3.2 Behavior


The referees must be in the hall in time. This is necessary so that they can carry out all the necessary preparation without time pressure and they are able to react in time if any problems arise. The appearance of the referees should be self-confident, friendly and in no case arrogant. Unequal treatment of the teams should be avoided. Particularly intimate greetings with individual team members can contribute to a feeling of disadvantage of a team.

It is important that the referees communicate with each other. This applies before the match (match preparation), during the match and after the match (checking scoresheet). A well-coordinated team of referees appears confident and trustworthy.

Keeping to a certain form gives a clear and tidy picture and has a calming effect on all participants. Correct mechanics (e.g. looking at the receiving team of the second referee), the willingness to react to mistakes (whistle in the mouth during the rally) and the behaviour during set intervals and time-outs (no loafing around) indicate the competence of the referees.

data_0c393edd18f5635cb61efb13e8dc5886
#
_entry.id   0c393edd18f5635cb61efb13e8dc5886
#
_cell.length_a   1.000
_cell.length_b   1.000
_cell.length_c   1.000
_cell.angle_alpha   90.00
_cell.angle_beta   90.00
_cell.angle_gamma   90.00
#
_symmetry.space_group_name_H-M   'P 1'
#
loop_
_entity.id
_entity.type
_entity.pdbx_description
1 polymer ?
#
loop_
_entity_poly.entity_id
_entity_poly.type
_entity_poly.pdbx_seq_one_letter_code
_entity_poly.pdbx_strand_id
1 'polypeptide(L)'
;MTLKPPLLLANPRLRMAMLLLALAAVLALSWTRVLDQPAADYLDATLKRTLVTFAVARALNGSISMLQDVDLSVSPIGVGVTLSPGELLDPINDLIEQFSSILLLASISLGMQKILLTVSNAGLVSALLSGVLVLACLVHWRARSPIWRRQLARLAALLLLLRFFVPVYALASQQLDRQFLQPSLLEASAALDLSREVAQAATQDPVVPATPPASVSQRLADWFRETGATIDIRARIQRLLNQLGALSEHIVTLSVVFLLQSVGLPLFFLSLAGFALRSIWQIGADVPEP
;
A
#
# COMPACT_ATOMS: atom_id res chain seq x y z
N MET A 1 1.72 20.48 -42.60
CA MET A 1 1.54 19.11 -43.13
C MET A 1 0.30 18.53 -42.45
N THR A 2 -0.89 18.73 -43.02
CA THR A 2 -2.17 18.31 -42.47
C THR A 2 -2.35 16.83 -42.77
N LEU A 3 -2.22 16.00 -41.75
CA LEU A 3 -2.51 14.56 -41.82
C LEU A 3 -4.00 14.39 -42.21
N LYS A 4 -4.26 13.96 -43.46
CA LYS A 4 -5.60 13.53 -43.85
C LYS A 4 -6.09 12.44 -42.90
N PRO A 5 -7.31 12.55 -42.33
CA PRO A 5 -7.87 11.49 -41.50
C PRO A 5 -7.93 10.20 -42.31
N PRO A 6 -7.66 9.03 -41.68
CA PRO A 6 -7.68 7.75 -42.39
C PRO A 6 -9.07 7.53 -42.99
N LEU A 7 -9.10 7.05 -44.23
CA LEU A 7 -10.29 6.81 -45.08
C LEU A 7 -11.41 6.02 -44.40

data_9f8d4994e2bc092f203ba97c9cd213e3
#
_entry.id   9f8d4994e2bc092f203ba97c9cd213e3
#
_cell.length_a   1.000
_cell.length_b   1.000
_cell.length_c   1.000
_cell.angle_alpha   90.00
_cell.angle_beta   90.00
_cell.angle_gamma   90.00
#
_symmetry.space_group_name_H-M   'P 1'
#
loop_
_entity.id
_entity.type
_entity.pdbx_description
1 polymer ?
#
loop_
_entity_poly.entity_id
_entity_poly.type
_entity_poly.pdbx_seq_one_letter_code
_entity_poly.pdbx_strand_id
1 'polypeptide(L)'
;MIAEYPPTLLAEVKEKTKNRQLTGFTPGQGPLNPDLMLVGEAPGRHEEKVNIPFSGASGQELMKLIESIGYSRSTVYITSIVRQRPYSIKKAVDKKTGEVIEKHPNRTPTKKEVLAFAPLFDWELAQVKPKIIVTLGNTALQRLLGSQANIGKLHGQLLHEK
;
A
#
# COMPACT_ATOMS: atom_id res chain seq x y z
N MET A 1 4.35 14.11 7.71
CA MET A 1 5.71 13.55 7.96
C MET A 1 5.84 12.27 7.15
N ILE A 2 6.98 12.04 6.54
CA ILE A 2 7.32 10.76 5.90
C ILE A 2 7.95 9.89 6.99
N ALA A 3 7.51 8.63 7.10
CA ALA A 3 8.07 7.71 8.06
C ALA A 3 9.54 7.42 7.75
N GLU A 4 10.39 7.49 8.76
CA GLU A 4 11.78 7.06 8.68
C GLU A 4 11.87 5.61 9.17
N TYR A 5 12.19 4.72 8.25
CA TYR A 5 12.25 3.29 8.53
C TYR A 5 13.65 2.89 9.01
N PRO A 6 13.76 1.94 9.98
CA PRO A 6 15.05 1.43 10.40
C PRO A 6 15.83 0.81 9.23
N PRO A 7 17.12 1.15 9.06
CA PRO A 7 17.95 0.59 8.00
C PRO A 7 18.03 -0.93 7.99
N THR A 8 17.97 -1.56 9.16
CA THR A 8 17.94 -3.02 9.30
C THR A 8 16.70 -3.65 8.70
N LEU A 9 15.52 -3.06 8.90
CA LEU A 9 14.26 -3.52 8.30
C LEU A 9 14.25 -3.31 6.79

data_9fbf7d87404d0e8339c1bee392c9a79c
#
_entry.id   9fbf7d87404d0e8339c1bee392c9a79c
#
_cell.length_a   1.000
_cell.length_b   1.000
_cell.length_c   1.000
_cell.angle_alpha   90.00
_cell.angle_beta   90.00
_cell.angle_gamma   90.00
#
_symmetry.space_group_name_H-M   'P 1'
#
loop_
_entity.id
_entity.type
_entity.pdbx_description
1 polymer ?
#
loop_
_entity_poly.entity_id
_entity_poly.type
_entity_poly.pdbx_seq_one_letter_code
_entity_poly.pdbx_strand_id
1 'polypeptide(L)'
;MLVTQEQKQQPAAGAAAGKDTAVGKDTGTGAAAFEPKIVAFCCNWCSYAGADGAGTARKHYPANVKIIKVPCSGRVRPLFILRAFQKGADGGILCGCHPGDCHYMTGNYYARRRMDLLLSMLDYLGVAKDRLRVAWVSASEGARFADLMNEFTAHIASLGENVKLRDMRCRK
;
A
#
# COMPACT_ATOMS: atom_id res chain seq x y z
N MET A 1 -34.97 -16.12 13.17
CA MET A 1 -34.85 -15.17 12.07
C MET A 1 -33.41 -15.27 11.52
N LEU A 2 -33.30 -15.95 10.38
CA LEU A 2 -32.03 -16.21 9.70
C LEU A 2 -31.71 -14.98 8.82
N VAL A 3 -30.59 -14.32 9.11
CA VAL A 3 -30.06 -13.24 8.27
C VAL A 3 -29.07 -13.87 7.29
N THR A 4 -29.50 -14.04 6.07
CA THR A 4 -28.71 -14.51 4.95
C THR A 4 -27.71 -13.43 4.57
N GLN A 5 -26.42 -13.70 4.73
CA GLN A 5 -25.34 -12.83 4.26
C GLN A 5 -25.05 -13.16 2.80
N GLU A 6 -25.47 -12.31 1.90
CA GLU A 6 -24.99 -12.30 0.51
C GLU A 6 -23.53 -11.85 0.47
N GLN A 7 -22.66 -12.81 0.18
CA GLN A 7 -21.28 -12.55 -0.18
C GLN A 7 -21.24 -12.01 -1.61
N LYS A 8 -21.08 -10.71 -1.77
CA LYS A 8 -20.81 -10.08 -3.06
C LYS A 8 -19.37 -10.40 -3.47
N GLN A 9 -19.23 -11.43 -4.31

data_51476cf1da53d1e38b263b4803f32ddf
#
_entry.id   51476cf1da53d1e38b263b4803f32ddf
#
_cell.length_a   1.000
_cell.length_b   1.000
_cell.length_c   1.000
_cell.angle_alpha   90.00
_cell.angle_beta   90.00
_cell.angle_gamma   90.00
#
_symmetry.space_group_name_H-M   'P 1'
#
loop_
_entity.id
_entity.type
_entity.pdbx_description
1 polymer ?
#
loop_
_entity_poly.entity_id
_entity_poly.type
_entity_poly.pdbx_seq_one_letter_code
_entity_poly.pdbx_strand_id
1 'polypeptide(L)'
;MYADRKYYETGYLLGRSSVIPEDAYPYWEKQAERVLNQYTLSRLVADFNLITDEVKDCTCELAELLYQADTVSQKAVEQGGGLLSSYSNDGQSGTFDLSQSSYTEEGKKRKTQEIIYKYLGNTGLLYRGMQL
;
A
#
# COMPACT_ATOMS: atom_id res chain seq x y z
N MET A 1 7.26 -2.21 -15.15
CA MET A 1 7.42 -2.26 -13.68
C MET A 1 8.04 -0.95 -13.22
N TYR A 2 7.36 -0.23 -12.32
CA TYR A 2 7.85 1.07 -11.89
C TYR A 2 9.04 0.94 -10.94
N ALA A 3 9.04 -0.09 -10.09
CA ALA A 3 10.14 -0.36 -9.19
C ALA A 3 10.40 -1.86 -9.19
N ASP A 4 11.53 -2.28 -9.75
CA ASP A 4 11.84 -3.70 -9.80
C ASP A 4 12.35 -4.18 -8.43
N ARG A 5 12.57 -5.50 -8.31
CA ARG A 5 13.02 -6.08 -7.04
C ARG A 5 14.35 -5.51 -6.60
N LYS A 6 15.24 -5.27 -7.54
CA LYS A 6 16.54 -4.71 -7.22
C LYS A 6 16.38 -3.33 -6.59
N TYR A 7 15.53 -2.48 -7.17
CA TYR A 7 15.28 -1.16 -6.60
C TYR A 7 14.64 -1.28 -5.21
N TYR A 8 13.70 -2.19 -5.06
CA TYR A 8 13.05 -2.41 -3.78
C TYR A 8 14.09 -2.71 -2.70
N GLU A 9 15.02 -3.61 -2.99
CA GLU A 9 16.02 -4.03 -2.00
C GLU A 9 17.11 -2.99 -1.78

Refrain from instructing players, coaches or other officials of a team during the match. Although rules can briefly be explained to them, matches are not the right place and time for teaching rules.


The scorer's desk should be clean and tidy. Although the scorer may have non-alcoholic (!) drinks ready, they should be kept in such a way that they do not pose a danger to the scoreboard and score sheet.

If scorers eat on the scorer's table, the referees must stop them. The use of mobile phones impairs concentration on the game and must therefore also be stopped.